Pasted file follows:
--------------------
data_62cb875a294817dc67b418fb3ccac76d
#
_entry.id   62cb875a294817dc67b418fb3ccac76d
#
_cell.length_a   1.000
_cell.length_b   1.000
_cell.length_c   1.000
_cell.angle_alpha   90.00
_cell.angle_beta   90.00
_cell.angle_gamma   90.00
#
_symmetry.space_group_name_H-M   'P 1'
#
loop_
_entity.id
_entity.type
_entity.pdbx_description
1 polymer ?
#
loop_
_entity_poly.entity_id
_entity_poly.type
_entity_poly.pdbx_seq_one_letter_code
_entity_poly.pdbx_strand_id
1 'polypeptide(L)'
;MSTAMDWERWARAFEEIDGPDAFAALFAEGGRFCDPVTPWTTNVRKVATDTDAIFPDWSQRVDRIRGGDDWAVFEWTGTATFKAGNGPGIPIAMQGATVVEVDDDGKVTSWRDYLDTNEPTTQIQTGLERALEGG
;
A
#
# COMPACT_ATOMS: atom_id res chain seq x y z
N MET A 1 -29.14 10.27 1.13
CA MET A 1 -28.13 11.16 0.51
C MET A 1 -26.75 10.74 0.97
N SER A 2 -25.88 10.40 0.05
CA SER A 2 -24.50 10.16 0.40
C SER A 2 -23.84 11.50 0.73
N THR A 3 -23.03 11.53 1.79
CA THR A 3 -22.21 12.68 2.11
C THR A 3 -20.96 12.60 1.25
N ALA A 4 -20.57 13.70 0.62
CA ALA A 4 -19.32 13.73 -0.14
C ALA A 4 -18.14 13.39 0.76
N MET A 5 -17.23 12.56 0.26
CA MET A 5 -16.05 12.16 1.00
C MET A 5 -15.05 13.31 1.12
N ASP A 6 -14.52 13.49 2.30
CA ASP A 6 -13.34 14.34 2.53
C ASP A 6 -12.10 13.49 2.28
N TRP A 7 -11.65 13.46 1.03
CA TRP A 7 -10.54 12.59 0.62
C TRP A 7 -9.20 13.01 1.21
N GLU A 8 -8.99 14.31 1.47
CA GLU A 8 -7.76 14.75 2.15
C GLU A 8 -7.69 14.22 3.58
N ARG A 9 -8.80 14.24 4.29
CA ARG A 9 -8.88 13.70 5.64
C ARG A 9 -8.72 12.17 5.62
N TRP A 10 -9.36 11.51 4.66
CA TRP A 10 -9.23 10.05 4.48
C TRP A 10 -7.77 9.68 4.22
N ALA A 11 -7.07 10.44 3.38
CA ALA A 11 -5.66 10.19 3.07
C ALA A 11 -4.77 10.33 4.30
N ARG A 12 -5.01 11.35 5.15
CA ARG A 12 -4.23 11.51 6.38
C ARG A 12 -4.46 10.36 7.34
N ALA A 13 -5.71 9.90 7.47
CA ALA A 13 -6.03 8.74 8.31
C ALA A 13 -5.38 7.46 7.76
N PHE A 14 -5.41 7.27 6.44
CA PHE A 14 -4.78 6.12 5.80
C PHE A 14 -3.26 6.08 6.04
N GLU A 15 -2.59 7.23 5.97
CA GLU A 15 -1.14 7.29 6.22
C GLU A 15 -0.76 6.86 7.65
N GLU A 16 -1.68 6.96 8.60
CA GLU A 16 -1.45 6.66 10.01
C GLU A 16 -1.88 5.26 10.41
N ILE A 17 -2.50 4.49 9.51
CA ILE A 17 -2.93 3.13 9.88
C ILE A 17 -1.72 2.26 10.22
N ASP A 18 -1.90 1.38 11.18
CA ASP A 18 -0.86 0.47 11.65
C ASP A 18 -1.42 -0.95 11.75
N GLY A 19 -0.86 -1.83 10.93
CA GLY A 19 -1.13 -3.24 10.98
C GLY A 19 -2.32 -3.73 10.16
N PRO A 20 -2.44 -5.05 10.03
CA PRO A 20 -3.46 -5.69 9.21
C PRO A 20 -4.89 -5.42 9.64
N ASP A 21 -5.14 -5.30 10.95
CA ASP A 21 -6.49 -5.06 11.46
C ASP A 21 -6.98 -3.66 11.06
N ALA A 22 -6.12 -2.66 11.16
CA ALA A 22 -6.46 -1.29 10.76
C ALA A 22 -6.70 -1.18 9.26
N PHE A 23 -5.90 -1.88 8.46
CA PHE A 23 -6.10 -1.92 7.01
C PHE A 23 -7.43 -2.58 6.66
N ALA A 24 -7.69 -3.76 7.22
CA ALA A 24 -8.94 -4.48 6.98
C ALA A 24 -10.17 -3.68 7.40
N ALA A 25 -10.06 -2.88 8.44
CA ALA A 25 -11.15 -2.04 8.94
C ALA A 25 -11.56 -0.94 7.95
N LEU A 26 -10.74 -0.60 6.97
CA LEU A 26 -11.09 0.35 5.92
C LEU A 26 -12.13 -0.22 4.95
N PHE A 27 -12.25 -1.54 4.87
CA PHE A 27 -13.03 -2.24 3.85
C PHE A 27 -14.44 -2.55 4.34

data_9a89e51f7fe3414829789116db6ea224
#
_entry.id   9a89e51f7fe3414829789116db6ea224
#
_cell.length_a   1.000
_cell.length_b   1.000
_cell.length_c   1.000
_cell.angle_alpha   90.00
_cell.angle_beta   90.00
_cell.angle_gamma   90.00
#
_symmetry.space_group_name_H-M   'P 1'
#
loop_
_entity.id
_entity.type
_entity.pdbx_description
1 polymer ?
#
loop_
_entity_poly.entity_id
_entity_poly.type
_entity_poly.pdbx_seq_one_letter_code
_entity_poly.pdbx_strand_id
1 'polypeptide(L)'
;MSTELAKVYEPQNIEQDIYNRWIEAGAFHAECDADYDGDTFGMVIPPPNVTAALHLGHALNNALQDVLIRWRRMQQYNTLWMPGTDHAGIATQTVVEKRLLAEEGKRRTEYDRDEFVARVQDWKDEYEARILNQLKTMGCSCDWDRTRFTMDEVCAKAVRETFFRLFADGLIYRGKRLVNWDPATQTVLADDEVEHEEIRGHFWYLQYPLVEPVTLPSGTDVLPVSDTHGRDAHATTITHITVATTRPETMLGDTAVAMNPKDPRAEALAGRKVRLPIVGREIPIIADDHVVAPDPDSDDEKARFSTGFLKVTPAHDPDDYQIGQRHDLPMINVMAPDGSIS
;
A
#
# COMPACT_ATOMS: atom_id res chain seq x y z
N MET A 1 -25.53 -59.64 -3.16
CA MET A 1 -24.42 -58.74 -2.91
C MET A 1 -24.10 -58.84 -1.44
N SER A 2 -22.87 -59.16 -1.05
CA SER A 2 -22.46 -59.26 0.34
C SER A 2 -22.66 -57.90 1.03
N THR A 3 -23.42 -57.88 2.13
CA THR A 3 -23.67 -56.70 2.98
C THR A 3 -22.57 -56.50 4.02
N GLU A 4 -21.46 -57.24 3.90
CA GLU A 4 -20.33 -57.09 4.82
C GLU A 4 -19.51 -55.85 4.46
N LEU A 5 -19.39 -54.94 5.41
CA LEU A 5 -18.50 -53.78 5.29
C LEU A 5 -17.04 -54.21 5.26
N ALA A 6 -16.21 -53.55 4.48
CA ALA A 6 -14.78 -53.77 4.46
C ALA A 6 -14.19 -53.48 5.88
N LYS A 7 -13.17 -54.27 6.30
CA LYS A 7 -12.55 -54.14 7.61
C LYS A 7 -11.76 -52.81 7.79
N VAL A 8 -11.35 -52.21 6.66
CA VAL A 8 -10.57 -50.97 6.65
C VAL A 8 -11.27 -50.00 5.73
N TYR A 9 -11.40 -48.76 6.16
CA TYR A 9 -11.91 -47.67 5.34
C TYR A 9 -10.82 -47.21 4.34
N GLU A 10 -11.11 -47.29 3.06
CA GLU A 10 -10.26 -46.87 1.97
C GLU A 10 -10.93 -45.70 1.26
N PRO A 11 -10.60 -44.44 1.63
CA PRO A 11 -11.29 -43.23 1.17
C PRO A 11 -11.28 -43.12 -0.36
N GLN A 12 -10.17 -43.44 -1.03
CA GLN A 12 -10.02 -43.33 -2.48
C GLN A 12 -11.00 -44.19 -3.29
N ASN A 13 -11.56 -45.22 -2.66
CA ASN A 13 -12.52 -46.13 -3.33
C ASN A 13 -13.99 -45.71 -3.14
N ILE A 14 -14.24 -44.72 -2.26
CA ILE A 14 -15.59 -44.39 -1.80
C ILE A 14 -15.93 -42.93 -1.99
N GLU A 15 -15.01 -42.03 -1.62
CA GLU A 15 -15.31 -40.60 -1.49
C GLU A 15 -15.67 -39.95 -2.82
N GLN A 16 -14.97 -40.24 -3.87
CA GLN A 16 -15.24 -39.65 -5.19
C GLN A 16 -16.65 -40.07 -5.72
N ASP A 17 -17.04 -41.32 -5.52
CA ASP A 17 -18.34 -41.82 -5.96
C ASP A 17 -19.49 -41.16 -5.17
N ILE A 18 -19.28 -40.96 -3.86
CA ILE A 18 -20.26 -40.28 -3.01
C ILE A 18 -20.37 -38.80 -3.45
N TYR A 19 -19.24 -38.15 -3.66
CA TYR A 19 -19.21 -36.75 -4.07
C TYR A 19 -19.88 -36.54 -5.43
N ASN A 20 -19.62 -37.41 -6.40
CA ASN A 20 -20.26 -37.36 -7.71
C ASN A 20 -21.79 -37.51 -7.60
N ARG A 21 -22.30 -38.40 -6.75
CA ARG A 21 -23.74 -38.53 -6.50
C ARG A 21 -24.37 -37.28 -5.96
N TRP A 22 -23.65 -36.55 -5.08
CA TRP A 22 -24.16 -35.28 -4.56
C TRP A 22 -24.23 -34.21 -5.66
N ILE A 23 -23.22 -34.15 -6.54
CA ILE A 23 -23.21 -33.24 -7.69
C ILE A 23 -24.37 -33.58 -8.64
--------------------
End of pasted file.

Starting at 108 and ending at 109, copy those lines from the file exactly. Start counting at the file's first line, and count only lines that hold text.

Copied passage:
C LEU A 26 -12.13 -0.22 4.95
N PHE A 27 -12.25 -1.54 4.87